By Beth Treffeisen
Situated along the Charles River Esplanade, the Teddy Ebersol’s Red Sox Field at Lederman Park may soon get an added addition.
The Boston Landmarks Commission approved the design concept for a new memorial honoring the Massachusetts General Hospital surgeon and Navy Commander Melvin Lederman who was killed while participating in field operations during the Vietnam War.
The project that was brought forward at the October 25, hearing includes a permanent memorial and landscaped setting to commemorate Dr. Lederman and his life.
“Dr. Melvin Lederman is an American hero who dedicated his life to comforting others during their darkest of days,” said DCR Commissioner Leo Roy.
He continued, “The Department of Conservation and Recreation is partnering with the Lederman family to construct a monument located at the DCR’s Charles River Esplanade that will not only keep his spirit alive, but will also allow visitors to take a moment and remember the sacrifices that have been made, and continue to be made, on behalf of our great nation.”
The expected cost of the project according to the Massachusetts Department of Conservation and Recreation (DCR) will be $228,090.
The proposed monument will keep with the simplicity and clarity of other monuments along the Charles River Esplanade.
The profile will be in a silhouette, symbolizing a kneeling medical officer in field dress who has been lost in war. It will be cut from a sheet of solid, brushed stainless steel and will sit on top a granite base.
Inscribed on the monument will read, “Someone had to do the job of taking care of these kids and it is obvious that I am it. So by conscience I have been doing the best that I know how,” which is a line from a letter that Dr. Lederman wrote to a friend.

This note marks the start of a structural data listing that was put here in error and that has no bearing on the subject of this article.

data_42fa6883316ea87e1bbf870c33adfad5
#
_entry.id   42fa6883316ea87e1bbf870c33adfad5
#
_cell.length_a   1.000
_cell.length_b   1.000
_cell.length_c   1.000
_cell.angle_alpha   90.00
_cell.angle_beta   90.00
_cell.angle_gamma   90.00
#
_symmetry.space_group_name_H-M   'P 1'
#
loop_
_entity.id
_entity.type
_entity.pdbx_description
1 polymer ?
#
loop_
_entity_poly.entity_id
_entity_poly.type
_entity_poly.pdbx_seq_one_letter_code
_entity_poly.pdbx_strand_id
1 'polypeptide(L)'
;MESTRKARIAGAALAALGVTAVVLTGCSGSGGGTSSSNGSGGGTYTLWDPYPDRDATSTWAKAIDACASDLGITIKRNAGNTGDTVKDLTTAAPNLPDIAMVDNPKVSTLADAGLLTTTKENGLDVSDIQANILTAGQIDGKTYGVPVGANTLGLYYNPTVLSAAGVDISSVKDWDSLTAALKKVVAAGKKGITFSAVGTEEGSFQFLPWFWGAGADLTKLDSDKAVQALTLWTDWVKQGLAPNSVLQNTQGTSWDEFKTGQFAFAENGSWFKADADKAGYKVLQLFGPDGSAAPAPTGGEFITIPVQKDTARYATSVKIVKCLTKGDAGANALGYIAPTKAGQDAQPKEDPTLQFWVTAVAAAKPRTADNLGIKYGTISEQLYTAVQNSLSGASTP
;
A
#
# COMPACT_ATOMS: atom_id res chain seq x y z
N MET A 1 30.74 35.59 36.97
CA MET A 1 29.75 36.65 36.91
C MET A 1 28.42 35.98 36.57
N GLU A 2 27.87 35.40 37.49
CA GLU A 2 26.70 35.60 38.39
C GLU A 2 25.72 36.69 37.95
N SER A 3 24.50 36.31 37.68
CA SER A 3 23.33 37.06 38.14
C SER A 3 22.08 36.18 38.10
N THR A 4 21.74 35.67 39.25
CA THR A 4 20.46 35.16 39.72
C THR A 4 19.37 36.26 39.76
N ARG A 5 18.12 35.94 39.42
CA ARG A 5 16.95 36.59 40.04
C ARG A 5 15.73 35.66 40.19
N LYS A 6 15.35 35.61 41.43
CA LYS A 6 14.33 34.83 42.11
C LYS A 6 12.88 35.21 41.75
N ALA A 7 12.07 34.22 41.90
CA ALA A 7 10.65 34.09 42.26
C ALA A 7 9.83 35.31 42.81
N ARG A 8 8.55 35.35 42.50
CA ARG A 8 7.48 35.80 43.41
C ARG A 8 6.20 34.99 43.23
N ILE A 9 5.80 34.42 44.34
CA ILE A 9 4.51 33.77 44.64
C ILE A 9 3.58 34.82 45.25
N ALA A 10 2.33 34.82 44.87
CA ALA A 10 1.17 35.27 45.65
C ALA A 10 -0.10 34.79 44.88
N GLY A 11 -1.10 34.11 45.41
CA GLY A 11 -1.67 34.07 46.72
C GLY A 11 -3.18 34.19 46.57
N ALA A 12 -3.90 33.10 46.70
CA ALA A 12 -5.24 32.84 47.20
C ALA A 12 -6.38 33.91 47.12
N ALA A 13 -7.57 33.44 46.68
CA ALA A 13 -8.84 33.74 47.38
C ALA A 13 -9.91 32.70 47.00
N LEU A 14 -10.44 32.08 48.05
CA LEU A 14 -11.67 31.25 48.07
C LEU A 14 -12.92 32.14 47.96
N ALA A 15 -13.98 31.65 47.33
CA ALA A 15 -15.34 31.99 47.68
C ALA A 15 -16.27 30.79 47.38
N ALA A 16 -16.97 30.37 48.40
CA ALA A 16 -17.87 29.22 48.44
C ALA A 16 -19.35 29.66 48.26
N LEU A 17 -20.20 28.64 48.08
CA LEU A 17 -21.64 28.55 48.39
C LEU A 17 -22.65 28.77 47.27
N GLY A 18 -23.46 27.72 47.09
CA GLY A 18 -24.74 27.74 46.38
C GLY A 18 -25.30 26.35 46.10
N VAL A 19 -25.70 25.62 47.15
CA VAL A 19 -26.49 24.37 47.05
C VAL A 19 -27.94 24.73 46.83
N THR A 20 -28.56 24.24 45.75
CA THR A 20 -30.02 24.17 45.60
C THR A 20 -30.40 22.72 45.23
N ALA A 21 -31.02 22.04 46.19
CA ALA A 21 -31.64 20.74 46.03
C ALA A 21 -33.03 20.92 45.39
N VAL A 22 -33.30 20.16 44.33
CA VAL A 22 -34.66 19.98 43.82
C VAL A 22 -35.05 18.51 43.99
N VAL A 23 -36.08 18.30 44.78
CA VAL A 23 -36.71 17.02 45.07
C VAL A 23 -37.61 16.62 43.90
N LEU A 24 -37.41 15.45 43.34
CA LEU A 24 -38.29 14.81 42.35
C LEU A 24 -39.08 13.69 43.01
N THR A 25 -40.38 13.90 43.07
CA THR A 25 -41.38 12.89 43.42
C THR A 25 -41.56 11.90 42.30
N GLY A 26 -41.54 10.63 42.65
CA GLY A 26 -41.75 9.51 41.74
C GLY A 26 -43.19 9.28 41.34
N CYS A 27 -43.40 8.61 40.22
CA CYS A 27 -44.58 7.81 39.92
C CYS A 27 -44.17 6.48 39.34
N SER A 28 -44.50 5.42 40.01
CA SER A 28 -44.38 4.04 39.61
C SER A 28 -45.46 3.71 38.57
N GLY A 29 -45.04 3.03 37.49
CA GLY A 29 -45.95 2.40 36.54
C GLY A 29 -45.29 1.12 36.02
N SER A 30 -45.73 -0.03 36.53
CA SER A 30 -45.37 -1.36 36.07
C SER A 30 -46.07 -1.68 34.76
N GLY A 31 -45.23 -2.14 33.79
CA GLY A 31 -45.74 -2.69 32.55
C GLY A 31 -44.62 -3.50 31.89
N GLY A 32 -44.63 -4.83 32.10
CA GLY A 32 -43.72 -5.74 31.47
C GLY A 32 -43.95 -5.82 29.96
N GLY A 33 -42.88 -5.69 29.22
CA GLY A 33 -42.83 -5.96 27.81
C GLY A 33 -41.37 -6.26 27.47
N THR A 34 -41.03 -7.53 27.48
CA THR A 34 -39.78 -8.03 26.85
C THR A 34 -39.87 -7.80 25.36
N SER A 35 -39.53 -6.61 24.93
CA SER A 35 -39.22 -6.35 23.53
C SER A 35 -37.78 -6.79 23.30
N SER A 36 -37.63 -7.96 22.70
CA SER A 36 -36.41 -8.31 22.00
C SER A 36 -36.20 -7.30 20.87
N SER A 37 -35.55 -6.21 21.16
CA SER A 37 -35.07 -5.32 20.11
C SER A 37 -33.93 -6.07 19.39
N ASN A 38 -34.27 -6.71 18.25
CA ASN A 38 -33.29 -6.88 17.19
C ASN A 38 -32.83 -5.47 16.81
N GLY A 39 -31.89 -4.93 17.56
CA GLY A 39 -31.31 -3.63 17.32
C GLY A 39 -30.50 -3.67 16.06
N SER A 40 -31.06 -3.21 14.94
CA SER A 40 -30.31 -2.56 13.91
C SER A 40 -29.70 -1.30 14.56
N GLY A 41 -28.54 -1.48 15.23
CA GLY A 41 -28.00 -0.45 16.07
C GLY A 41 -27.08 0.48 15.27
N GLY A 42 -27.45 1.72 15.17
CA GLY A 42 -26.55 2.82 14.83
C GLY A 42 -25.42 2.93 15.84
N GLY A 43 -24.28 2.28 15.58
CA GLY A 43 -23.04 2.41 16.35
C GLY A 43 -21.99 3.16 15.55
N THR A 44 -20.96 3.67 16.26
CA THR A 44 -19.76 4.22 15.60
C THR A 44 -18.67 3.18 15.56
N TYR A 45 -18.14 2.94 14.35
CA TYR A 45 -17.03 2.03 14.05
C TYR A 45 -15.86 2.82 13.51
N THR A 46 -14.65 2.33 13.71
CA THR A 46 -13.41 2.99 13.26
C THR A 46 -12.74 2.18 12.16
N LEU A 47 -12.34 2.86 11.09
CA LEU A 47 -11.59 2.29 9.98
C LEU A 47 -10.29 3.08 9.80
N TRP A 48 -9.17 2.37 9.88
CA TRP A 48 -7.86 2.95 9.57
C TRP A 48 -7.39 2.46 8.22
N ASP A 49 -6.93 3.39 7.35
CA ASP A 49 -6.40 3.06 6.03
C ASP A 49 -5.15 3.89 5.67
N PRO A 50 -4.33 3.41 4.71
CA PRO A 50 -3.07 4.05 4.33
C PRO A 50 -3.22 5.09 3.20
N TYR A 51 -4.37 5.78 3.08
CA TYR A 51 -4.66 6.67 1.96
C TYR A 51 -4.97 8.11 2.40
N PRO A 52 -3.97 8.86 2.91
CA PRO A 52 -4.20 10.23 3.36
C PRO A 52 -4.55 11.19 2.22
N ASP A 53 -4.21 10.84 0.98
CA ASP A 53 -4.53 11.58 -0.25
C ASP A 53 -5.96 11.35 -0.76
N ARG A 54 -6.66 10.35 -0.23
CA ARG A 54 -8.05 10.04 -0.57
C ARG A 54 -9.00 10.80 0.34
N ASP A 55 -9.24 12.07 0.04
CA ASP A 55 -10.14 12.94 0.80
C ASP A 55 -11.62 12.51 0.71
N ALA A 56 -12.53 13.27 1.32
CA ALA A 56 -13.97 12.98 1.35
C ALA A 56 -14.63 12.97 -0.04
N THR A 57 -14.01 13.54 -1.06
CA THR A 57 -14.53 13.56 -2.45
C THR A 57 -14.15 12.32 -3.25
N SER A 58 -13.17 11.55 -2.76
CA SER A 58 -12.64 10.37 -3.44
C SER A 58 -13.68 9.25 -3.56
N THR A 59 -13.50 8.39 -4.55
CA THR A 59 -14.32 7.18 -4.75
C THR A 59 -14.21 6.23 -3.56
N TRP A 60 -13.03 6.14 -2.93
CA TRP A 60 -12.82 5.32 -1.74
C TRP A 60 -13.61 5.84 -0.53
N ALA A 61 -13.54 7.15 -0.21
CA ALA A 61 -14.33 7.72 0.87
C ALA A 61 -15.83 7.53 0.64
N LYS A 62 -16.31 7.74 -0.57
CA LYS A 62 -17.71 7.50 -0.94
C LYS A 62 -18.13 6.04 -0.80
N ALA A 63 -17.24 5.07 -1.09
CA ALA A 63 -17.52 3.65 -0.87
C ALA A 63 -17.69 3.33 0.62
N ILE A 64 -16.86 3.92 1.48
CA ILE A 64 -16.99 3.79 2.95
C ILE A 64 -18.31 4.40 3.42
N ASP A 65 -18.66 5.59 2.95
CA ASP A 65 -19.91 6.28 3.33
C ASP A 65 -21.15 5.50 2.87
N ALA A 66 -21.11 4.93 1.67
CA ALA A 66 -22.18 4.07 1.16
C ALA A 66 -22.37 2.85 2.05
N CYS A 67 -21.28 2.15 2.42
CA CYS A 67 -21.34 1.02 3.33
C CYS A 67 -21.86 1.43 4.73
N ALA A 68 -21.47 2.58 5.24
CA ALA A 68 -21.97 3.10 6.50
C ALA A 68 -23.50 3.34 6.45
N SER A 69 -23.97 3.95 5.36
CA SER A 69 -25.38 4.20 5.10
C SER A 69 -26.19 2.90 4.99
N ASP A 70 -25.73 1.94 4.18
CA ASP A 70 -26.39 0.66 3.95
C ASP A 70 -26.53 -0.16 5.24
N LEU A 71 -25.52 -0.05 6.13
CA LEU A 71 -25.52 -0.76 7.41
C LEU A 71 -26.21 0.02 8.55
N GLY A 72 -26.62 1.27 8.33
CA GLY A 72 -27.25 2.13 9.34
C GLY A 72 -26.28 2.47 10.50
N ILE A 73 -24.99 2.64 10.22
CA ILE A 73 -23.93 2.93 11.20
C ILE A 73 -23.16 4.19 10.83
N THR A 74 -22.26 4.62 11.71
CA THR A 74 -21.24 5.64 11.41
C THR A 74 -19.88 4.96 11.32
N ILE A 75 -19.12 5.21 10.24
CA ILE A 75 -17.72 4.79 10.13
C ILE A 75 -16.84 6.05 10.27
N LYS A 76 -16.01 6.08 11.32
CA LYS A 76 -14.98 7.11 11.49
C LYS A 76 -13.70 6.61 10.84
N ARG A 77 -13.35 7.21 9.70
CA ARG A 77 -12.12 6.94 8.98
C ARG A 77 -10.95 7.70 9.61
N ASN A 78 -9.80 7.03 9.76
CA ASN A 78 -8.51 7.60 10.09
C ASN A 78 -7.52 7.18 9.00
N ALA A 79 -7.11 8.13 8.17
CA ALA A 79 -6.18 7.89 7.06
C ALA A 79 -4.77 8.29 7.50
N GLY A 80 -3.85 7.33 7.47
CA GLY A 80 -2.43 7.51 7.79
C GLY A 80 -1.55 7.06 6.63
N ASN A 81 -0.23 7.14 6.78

Commander Lederman participated in the Vietnam War even though he had already served in the U.S. army in the 1940’s. He died during a medial evacuation flight in Quang Nam Province in 1969.
He earned a total of four Purple Hearts, although his last one was presented 47 years later in May of 2016 when evidence showed that his airplane was shot done from enemy fire and did not have engine failure.
According to Rosanne Foley, the executive director of Boston Landmarks the Commission has requested that the applicant, from The Cecil and Harriman Group re-visit the design of placing two straight benches and consider a curved bench instead.
Also, they would like to see granite paving and not crushed stone. Overall, the Commission would like to see a more simplified design of the paved area outline and the plantings around the memorial.
The Commission recommends trees with berm versus smaller shrubbery and ground perennials. The re-design will come back to the Commission.
The park was originally named after the famed, “Super Doc” but after the years of park use, the area eventually became run down.
In 2006, The Executive Office of Environmental Affairs, the DCR, the Red Sox Foundation, Hill House and the Esplanade Association worked together to create multi-use fields located at the park.
The location was renamed to the Teddy Ebersol’s Red Sox Fields at Lederman Park in memory of the young Red Sox fan Teddy Ebersol who died in a plane crash in 2004 in Colorado. He was the son of NBC Sports head Dick Ebersol and actress Susan Saint James.
The fields are now open for youth soccer and baseball along with adult softball.